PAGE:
12 Namibians Take On the Ultimate Challenge

A Group of 12 Namibian triathletes leave for Port Elizabeth in South Africa to compete in Ironman South Africa on Sunday, most probably the toughest one-day sporting event in the world.

Athletes have to complete a 3.8km swim, 180,2km cycle and 42,2km run within the cut-off time of 17 hours in the event which is celebrating its tenth anniversary this year.

The event has grown considerably over the past 10 years, from 804 entrants in 2004 to 2378 for this year’s event. This year’s event, in fact, was sold out for the first time and the organisers had to change the course to accommodate more participants. The event has also extremely popular over the years and more than 80 000 spectators are expected to line the route and cheer the athletes on at Sunday’s race.

The Namibian team is largely inexperienced, with only five triathletes having competed there before.

Cheryl Young, who has competed at Ironman SA on six occasions, is the most experienced and successful, having previously qualified for the Ironman World Championships in Hawaii, as an age group winner.

Archie Graham and Johann Mouton have each participated twice before, while David Weber and Wynand Dreyer have each competed once at SA Ironman.

For Johan Vosloo, Bertha Theron, Barbara Ackerman, Adele de la Rey, Geon Ellis and the husband and wife pair of Richard and Antje Tietz it will however be the first time to compete at an Ironman event.

One of the first-timers, Geon Ellis, incredibly only started the sport seven months ago after being inspired by compatriot Wynand Dreyer.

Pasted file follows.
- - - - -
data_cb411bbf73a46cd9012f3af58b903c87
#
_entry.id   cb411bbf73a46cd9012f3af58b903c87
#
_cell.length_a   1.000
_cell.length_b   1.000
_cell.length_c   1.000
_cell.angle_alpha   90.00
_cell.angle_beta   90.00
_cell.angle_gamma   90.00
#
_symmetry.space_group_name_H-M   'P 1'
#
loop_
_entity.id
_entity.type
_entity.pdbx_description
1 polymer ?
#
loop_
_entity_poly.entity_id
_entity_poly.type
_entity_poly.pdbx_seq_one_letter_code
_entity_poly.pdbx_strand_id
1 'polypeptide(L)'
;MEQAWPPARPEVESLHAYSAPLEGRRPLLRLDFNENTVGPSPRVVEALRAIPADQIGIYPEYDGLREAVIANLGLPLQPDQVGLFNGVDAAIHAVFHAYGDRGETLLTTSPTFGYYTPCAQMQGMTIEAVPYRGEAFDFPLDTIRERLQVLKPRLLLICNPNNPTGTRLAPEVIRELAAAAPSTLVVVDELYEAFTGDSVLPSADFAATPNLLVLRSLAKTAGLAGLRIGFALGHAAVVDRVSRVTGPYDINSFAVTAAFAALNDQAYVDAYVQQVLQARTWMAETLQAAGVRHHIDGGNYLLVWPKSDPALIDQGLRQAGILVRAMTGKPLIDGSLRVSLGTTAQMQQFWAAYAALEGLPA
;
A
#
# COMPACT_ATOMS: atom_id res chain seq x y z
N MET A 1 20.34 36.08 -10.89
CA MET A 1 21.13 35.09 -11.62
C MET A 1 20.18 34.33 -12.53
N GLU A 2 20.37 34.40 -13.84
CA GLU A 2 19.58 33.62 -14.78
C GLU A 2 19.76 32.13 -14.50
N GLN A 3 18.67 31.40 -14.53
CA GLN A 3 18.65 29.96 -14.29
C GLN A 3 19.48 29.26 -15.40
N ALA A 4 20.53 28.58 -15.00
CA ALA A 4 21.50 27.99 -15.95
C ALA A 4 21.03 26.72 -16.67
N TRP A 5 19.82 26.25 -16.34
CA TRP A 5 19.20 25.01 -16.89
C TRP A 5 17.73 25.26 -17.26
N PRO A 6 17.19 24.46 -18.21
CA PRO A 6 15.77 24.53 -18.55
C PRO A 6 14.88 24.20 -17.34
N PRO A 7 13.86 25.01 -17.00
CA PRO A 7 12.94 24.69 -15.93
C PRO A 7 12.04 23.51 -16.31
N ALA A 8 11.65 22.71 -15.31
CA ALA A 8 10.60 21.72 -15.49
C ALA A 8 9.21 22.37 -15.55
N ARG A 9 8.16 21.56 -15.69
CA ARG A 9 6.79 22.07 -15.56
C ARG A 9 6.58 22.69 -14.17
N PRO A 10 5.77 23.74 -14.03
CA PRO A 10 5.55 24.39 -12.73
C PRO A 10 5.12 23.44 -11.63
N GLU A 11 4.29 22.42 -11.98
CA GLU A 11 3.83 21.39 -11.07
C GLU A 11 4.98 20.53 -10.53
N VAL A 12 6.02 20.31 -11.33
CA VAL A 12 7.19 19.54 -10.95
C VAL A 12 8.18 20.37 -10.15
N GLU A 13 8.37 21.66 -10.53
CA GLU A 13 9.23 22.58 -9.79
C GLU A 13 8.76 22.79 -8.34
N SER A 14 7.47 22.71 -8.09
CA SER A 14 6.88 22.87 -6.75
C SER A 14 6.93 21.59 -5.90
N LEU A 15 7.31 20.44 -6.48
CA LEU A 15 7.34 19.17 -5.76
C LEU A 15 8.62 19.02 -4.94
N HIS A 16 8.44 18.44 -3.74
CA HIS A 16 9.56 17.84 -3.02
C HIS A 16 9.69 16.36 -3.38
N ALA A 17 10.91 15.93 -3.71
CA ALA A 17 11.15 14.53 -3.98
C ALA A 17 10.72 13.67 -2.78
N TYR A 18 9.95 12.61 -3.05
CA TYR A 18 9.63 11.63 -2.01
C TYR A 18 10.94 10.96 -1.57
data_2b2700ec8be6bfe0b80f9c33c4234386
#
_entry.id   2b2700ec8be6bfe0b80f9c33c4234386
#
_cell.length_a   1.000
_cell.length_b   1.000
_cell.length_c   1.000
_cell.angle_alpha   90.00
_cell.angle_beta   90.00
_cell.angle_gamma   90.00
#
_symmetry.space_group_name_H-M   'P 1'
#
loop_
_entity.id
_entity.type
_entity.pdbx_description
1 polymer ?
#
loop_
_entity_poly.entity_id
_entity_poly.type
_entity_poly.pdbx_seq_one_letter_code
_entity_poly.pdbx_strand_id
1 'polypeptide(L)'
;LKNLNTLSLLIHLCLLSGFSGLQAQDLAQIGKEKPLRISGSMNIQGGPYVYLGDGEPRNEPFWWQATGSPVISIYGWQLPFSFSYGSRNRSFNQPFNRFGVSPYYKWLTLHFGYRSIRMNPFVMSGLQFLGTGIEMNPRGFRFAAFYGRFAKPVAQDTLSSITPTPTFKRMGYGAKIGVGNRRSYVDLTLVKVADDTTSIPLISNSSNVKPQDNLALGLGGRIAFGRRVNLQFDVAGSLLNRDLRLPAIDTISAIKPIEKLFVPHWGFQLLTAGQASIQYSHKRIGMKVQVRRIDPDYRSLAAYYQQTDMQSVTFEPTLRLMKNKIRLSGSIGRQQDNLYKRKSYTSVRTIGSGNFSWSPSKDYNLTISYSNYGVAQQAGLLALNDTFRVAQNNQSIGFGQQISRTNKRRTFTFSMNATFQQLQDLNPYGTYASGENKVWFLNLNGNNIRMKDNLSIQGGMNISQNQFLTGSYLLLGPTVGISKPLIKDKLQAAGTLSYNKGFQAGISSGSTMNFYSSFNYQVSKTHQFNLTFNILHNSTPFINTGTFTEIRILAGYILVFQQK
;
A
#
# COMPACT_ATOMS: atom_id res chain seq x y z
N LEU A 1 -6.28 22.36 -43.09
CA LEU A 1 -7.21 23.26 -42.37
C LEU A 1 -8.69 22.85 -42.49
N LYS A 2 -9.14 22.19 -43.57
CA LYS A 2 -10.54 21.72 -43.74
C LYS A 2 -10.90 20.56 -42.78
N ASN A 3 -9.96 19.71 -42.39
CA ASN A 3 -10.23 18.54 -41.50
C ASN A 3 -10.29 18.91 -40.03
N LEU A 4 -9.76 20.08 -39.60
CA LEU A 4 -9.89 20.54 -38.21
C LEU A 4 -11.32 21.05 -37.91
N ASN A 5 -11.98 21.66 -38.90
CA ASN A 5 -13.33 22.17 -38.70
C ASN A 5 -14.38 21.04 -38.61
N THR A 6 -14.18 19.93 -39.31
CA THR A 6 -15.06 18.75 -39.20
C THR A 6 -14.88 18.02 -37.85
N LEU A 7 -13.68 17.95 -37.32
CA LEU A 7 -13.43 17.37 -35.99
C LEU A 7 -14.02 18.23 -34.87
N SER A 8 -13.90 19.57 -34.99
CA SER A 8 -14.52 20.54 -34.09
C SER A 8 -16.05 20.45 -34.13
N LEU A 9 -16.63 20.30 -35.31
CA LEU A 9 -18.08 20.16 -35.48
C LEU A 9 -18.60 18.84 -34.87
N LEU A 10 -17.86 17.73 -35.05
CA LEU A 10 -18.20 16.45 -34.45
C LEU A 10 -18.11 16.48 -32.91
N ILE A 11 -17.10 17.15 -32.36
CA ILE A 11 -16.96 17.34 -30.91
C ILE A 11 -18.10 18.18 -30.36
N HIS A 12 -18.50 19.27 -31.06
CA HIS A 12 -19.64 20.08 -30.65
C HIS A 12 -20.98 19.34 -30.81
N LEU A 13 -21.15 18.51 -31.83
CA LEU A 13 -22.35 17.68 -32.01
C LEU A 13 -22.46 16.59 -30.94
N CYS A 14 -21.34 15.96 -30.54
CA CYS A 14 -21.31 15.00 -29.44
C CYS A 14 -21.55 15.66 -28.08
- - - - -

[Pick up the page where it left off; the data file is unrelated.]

“We both attended a boot camp in April last year where we had to do Pole PT, jogging 4km with tar poles and Wynand was quite phenomenal. He said he had done the Ironman before and this is where the seed was planted. On the spur of the moment I decided that if he can do it, I can also do it, so I started training for the event,” he said.

“I hadn’t done anything for 20 years but started training in May last year. I bought my first bicycle since I was at school and when I started swimming I couldn’t swim two laps, but I was determined to do this, while Cheryl (Young) also helped me with my training,” he added.

As a triathlete, Ellis had to go on a rigorous training regime of about 20 hours per week, but he said it has been well worthwhile.

“Now seven months later I’m so glad that I took that decision. I’ve lost 14kg, I’m fit, and my family are also into the sport, exercising and living a healthy lifestyle,” he said.

Regarding Sunday’s Ironman, he said he couldn’t wait for the event to start.

“The adrenalin is picking up and I’m getting excited. The Ironman must come now, it’s been a long and tough road, but we are all looking forward to doing well,” he said.

Source : The Namibian